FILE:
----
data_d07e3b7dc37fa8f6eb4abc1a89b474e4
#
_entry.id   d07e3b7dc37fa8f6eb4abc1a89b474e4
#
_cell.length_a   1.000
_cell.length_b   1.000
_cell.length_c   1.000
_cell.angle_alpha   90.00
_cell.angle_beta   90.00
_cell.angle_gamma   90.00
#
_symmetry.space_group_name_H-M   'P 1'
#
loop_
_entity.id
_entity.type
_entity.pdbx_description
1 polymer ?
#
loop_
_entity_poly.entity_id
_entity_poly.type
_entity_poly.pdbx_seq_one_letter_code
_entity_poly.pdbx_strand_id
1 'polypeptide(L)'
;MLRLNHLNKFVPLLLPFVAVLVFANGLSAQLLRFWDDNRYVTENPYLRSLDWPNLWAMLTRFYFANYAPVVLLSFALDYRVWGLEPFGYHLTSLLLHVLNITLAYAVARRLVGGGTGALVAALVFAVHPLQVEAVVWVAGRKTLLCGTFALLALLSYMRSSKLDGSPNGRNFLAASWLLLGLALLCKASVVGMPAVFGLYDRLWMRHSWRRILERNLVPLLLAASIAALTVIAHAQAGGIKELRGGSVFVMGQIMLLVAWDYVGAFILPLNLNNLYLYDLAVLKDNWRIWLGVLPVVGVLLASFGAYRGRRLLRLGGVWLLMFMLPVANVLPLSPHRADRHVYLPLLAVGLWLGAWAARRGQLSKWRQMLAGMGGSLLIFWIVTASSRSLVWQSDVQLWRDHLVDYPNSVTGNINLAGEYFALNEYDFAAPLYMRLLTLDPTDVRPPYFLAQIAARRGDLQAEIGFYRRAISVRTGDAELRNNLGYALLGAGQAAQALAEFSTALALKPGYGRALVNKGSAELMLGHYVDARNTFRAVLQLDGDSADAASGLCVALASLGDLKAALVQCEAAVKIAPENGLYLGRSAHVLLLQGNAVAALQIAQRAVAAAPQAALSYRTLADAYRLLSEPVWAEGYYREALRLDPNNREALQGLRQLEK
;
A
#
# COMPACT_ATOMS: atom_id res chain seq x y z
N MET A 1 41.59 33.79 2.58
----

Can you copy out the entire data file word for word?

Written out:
data_d07e3b7dc37fa8f6eb4abc1a89b474e4
#
_entry.id   d07e3b7dc37fa8f6eb4abc1a89b474e4
#
_cell.length_a   1.000
_cell.length_b   1.000
_cell.length_c   1.000
_cell.angle_alpha   90.00
_cell.angle_beta   90.00
_cell.angle_gamma   90.00
#
_symmetry.space_group_name_H-M   'P 1'
#
loop_
_entity.id
_entity.type
_entity.pdbx_description
1 polymer ?
#
loop_
_entity_poly.entity_id
_entity_poly.type
_entity_poly.pdbx_seq_one_letter_code
_entity_poly.pdbx_strand_id
1 'polypeptide(L)'
;MLRLNHLNKFVPLLLPFVAVLVFANGLSAQLLRFWDDNRYVTENPYLRSLDWPNLWAMLTRFYFANYAPVVLLSFALDYRVWGLEPFGYHLTSLLLHVLNITLAYAVARRLVGGGTGALVAALVFAVHPLQVEAVVWVAGRKTLLCGTFALLALLSYMRSSKLDGSPNGRNFLAASWLLLGLALLCKASVVGMPAVFGLYDRLWMRHSWRRILERNLVPLLLAASIAALTVIAHAQAGGIKELRGGSVFVMGQIMLLVAWDYVGAFILPLNLNNLYLYDLAVLKDNWRIWLGVLPVVGVLLASFGAYRGRRLLRLGGVWLLMFMLPVANVLPLSPHRADRHVYLPLLAVGLWLGAWAARRGQLSKWRQMLAGMGGSLLIFWIVTASSRSLVWQSDVQLWRDHLVDYPNSVTGNINLAGEYFALNEYDFAAPLYMRLLTLDPTDVRPPYFLAQIAARRGDLQAEIGFYRRAISVRTGDAELRNNLGYALLGAGQAAQALAEFSTALALKPGYGRALVNKGSAELMLGHYVDARNTFRAVLQLDGDSADAASGLCVALASLGDLKAALVQCEAAVKIAPENGLYLGRSAHVLLLQGNAVAALQIAQRAVAAAPQAALSYRTLADAYRLLSEPVWAEGYYREALRLDPNNREALQGLRQLEK
;
A
#
# COMPACT_ATOMS: atom_id res chain seq x y z
N MET A 1 41.59 33.79 2.58